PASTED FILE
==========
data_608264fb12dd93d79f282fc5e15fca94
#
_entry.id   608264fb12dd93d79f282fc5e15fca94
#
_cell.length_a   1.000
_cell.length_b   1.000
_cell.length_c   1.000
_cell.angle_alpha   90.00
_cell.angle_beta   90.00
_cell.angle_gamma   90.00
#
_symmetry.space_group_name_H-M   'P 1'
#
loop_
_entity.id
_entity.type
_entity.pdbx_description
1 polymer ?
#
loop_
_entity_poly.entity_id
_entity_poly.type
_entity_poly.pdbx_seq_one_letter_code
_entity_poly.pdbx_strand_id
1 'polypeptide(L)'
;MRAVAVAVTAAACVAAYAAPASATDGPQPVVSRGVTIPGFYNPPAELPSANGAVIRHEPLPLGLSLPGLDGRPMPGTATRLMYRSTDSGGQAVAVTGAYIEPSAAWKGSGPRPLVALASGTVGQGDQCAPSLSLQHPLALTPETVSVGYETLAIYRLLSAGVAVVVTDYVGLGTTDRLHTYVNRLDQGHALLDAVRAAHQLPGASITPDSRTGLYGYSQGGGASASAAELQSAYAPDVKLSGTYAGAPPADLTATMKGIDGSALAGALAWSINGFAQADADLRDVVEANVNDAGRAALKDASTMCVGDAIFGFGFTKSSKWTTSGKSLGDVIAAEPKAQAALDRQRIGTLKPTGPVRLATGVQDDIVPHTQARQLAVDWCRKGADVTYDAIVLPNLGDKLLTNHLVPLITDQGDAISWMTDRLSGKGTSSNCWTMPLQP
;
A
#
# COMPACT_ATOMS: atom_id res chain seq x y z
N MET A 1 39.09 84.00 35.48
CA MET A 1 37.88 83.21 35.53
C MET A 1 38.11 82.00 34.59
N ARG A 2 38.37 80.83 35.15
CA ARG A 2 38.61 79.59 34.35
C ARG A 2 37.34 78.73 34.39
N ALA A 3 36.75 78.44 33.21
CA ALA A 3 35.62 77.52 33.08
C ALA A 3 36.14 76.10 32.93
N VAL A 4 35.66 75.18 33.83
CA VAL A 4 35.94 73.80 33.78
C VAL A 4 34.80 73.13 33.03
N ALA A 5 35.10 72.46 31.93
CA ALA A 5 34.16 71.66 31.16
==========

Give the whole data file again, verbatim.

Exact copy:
data_608264fb12dd93d79f282fc5e15fca94
#
_entry.id   608264fb12dd93d79f282fc5e15fca94
#
_cell.length_a   1.000
_cell.length_b   1.000
_cell.length_c   1.000
_cell.angle_alpha   90.00
_cell.angle_beta   90.00
_cell.angle_gamma   90.00
#
_symmetry.space_group_name_H-M   'P 1'
#
loop_
_entity.id
_entity.type
_entity.pdbx_description
1 polymer ?
#
loop_
_entity_poly.entity_id
_entity_poly.type
_entity_poly.pdbx_seq_one_letter_code
_entity_poly.pdbx_strand_id
1 'polypeptide(L)'
;MRAVAVAVTAAACVAAYAAPASATDGPQPVVSRGVTIPGFYNPPAELPSANGAVIRHEPLPLGLSLPGLDGRPMPGTATRLMYRSTDSGGQAVAVTGAYIEPSAAWKGSGPRPLVALASGTVGQGDQCAPSLSLQHPLALTPETVSVGYETLAIYRLLSAGVAVVVTDYVGLGTTDRLHTYVNRLDQGHALLDAVRAAHQLPGASITPDSRTGLYGYSQGGGASASAAELQSAYAPDVKLSGTYAGAPPADLTATMKGIDGSALAGALAWSINGFAQADADLRDVVEANVNDAGRAALKDASTMCVGDAIFGFGFTKSSKWTTSGKSLGDVIAAEPKAQAALDRQRIGTLKPTGPVRLATGVQDDIVPHTQARQLAVDWCRKGADVTYDAIVLPNLGDKLLTNHLVPLITDQGDAISWMTDRLSGKGTSSNCWTMPLQP
;
A
#
# COMPACT_ATOMS: atom_id res chain seq x y z
N MET A 1 39.09 84.00 35.48
CA MET A 1 37.88 83.21 35.53
C MET A 1 38.11 82.00 34.59
N ARG A 2 38.37 80.83 35.15
CA ARG A 2 38.61 79.59 34.35
C ARG A 2 37.34 78.73 34.39
N ALA A 3 36.75 78.44 33.21
CA ALA A 3 35.62 77.52 33.08
C ALA A 3 36.14 76.10 32.93
N VAL A 4 35.66 75.18 33.83
CA VAL A 4 35.94 73.80 33.78
C VAL A 4 34.80 73.13 33.03
N ALA A 5 35.10 72.46 31.93
CA ALA A 5 34.16 71.66 31.16